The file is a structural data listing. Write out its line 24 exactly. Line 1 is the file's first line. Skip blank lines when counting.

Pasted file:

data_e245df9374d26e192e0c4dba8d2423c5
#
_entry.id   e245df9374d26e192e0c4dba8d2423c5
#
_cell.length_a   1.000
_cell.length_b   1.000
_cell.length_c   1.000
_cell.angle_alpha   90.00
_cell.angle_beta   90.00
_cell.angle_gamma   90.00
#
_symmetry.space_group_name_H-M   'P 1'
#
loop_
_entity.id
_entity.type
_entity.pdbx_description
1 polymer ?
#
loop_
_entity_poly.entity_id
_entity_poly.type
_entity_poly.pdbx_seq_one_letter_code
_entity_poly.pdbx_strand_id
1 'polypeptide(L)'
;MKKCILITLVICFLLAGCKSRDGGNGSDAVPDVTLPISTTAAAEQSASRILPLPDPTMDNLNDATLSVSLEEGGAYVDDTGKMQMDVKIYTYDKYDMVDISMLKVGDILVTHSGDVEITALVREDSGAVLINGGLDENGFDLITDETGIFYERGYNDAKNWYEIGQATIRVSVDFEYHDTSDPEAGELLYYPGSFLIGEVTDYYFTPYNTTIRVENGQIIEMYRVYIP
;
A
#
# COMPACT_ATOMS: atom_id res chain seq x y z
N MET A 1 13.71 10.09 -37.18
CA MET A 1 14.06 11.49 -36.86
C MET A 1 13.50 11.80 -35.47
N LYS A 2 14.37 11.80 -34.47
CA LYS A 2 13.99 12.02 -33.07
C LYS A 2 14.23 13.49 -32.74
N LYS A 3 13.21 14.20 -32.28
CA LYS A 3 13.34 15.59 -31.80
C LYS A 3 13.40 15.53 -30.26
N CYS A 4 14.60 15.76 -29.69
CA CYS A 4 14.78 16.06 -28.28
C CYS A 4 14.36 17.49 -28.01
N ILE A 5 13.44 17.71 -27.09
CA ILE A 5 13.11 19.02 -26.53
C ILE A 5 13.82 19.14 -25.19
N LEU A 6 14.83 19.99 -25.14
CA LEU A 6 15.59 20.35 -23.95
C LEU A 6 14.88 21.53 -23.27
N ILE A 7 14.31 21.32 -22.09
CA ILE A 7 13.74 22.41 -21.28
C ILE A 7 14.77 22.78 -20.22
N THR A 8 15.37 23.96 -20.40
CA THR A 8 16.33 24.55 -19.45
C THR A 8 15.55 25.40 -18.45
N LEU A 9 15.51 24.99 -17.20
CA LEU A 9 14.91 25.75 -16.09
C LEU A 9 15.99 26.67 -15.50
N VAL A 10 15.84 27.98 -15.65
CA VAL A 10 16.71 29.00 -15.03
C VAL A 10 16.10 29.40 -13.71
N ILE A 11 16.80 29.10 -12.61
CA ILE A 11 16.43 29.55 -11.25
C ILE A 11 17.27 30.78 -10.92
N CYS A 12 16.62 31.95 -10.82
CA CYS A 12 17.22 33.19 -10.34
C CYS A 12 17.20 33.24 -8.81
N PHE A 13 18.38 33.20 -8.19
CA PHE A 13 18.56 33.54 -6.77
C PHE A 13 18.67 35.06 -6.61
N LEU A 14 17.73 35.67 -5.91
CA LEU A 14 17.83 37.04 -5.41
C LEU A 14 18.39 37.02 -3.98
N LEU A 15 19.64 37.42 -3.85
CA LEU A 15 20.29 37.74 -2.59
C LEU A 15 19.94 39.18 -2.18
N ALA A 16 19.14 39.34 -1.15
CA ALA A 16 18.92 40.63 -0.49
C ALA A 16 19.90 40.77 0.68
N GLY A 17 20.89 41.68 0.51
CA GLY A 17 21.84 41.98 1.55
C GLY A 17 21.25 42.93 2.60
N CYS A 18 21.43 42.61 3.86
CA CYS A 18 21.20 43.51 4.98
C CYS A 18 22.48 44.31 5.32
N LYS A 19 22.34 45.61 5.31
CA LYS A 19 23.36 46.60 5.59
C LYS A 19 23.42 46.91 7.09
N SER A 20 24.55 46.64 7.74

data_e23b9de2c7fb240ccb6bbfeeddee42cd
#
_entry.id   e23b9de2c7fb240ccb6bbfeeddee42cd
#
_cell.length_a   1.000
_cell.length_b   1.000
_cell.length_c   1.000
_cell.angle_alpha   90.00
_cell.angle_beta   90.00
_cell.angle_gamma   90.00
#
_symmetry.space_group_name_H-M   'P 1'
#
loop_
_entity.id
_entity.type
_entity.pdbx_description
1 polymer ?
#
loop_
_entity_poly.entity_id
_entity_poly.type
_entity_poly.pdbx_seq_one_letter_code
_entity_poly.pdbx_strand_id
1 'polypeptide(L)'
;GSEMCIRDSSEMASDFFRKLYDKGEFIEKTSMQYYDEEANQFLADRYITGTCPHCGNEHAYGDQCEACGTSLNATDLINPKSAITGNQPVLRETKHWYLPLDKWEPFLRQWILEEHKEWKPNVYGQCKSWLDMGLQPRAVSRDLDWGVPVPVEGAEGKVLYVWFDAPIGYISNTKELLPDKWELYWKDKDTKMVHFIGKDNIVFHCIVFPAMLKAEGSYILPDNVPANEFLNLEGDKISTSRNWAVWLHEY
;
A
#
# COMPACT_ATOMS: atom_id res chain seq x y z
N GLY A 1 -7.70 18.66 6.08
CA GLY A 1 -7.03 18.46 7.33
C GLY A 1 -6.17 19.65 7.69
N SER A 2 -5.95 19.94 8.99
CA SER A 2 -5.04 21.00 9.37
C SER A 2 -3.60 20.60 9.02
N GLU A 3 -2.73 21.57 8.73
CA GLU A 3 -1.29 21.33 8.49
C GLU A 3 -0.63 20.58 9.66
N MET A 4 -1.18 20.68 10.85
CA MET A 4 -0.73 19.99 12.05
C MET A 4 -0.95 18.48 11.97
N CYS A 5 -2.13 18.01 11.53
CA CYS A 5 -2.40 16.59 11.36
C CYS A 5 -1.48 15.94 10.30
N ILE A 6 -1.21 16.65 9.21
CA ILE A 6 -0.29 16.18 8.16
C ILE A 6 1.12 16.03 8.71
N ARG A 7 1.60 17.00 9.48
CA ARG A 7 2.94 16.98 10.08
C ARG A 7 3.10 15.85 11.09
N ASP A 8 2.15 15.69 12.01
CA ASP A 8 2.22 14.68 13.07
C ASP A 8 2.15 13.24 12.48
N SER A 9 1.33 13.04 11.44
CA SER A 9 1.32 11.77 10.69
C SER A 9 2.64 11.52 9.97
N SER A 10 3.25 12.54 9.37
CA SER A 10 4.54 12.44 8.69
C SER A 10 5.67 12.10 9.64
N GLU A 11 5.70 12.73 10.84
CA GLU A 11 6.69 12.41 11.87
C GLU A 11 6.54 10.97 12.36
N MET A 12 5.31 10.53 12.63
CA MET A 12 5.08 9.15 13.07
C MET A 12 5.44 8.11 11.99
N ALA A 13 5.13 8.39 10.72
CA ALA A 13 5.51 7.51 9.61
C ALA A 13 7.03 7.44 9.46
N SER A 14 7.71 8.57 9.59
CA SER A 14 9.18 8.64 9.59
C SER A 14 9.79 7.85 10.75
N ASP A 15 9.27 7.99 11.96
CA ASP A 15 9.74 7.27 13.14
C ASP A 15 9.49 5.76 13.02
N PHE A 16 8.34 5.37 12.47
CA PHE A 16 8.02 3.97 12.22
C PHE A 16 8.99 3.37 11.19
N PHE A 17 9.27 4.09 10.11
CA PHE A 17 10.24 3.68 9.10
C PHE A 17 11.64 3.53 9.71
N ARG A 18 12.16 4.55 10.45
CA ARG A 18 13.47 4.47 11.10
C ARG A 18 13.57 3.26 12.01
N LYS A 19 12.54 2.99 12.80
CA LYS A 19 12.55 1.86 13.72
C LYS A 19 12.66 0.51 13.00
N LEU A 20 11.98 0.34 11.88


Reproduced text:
_entity_poly.pdbx_strand_id